The Neurobiology of Change
Contributing Author: Kirsten Pabst, NDAA Well-being Task Force Chair
So, I did a number on my neck. I know that those of you who know me are thinking this was definitely horse-related. Of course, it was horse-related, but only tangentially. During the last cold snap this winter, on my way out to the pasture to open the gate, I slipped on the ice which had built up around the automatic water-tank, fell back and knocked myself out. When I came to, my clothes were soaked from the snow and I couldn’t move anything but my eyes.
Gratefully, the paralysis — though terrifying and clarifying — was temporary and the damage was fixable, thanks to a talented surgical team and the miracle of modern medicine. In a few more weeks I’ll be able to resume most of my normal activities. But I’ll have to avoid things that frequently invoke gravity-induced impacts, like horseback riding, which has been an integral part of my life in Montana, my mental health and even my identity. This post isn’t about the difficulty of that decision — the decision was easy. Despite the importance of my life-long relationship with my equine companions, I value my mobility more, so I will have to close that chapter of my story. But how do you say goodbye to your 1200-pound family members and grieve the loss of the you you thought you were?
The surgery to repair my neck and relieve the pressure on my spinal cord forced an involuntary hard-brake slow-down on my busy life-road. My doctor says I’m looking at two years to life with a 6-month mandatory minimum, and strict prohibition against riding atop any commonly domesticated four hooved animals. Wait, what?
A while back, I wrote about transition rituals to help smooth the day to day bumps while working up to our necks in secondary trauma. But what about the big transitions like the death of a friend, divorce, changing careers, moving to a new city or . . . going horseless? If the former involves shifting gears, then this kind of transition is more like jumping out of a moving vehicle at highway speed.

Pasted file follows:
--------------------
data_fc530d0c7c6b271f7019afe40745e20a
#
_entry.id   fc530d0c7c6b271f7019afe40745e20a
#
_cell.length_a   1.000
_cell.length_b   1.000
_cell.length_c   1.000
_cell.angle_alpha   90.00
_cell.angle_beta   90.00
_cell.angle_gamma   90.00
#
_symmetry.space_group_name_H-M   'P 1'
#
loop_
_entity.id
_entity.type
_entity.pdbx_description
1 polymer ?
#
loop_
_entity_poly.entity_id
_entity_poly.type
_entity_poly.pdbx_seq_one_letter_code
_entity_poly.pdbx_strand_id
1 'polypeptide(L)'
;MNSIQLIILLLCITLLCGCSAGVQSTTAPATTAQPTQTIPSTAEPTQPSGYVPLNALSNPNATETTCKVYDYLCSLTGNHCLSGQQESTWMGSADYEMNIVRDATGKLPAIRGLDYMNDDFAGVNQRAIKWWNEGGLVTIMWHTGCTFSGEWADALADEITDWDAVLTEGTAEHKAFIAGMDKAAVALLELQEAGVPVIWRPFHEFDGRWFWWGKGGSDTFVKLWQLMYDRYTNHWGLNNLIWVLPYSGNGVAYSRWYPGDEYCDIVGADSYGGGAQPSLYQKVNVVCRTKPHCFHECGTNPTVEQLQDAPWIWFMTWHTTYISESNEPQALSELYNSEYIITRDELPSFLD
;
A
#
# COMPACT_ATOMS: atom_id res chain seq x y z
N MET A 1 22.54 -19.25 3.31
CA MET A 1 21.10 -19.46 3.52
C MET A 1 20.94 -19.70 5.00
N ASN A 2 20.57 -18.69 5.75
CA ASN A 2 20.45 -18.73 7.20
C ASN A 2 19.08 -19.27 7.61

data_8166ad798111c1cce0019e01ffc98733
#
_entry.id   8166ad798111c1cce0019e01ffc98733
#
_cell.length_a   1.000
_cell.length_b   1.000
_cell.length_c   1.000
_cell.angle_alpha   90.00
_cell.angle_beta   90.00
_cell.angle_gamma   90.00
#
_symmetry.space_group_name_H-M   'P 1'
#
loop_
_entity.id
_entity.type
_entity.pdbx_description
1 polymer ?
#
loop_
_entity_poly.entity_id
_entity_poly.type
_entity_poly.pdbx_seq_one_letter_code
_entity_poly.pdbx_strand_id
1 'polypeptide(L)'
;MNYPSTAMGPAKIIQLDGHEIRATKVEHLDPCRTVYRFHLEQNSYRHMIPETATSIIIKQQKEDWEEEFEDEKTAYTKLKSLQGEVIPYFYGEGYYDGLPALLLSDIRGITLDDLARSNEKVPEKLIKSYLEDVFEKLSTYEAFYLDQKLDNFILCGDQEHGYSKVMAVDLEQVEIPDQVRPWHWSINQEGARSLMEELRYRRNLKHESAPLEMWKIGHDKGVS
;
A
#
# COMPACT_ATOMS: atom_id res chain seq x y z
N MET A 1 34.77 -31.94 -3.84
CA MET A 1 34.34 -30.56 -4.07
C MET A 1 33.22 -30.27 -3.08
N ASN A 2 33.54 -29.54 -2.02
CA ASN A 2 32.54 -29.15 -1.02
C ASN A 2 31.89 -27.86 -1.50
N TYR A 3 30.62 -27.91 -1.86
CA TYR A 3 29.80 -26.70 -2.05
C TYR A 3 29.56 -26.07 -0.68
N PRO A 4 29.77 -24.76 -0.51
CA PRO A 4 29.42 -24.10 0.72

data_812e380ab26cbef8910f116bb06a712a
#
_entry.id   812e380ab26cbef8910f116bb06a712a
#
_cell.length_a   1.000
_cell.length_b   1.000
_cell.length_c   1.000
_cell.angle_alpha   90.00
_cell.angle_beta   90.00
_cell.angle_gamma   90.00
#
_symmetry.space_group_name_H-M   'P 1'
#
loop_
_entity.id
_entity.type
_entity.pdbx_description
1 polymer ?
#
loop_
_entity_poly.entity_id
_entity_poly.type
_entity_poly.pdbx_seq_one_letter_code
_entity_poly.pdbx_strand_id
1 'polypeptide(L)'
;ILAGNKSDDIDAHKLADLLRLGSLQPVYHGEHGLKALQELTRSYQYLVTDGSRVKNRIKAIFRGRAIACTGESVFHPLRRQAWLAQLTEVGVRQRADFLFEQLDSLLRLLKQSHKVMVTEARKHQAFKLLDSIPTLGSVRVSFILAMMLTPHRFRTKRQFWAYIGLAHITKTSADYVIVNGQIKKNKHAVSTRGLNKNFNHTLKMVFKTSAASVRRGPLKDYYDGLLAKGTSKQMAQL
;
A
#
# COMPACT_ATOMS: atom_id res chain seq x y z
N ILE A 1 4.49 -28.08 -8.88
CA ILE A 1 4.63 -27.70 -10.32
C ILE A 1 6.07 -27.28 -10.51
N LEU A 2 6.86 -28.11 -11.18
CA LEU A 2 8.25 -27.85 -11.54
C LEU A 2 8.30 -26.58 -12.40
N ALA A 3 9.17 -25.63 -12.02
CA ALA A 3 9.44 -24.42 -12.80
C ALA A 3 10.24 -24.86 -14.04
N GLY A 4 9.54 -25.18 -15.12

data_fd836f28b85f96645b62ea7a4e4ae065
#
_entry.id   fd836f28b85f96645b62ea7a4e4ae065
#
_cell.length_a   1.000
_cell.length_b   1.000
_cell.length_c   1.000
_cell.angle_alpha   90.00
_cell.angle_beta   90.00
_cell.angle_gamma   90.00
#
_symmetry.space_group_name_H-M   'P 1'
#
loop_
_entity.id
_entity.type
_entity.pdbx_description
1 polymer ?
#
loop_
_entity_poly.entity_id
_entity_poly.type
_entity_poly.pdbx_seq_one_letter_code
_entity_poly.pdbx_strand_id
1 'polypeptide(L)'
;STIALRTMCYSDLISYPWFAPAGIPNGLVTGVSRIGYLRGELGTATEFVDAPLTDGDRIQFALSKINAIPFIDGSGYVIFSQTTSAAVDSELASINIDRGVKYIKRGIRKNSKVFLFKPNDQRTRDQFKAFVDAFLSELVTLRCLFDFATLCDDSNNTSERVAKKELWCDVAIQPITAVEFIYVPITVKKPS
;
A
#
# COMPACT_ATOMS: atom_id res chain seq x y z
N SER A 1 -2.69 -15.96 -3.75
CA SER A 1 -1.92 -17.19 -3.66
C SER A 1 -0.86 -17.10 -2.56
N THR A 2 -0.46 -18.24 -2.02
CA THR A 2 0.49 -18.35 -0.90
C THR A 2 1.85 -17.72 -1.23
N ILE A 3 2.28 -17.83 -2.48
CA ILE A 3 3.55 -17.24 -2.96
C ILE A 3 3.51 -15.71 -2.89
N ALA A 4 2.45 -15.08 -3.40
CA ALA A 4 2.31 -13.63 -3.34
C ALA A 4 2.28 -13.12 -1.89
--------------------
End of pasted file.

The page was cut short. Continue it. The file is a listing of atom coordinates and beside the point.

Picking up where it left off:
Evidently our brains crave homeostasis and even slight changes in our environment can activate our internal threat system. Even good changes.
Sue Langley, CEO and Founder of the Langley Group, a firm dedicated to promoting emotional intelligence, positive psychology and neuroscience, explains in the Neuroscience of Change, that we can use the discomfort to our advantage and create new, better neuropathways.
Willpower, focused attention and mindful action can be used to push through resistance and rewire habitual patterns. This process of intentionally changing our brain circuits is called ‘self-directed neuroplasticity’.
I often use the analogy of driving through a national park. If I drive my 4WD down the same track every day that track will get deeper and more open and be easy to drive down while the others will become overgrown with weeds sprouting up through the middle and trees encroaching on the sides. Our neurons work in the same way. The more we drive down one particular path the easier it becomes — whether that path is effective (like practicing mindfulness) or ineffective (like yelling at someone when we are angry). -Sue Langley
Sometimes we have to change paths because something is blocking the road. As sad as I’ve been about my recent involuntary adjustment, I decided to engage my Three P’s action plan — pause, pivot and plow ahead.
Pause. During the pause, it’s ok to wallow — -for 15 minutes! — and accept the present moment as it is. My pauses require breathing, nature and some naps, and time to acknowledge that change and loss are uncomfortable.
Pivot. Then the pivot. If I am going to form new neuropathways in the dense woods of my brain, where do I want the path to go? Without feeding, training, exercising and wilderness-trekking with horses, I will have lots more free time and a little more money. The options are endless, at least once I get this ridiculous neck brace off. I’ll be able to spend more time with my loved ones exploring the ridiculously beautiful Montana.
Plow. I liken forward movement after a difficult transition to plowing, partly because I grew up around farmers but also because successful plowing requires the person plowing to drill down below the surface, utilize available resources and keep on moving. Plowing is the epitome of hard work and, if done right, can reap a big payoff at the end of the season.
Even though they’ve been gone a month, I still wake up before the sun and instinctively move toward my muck boots, kinetically programmed to head to the barn to feed the big kids. I miss hearing them cloppity-clopping up the hill to greet me. I traded-in my horse trailer for an all-terrain camper and my youngest son and I are making plans to fly fish all over the far-reaches of the wild. And who knows, there just might be some aging forest service ponies out there that need rescuing and a forever retirement home. I have a place in mind.
Kirsten Pabst chairs NDAA’s Well-being Task Force and serves at the County Attorney for Missoula County, Montana.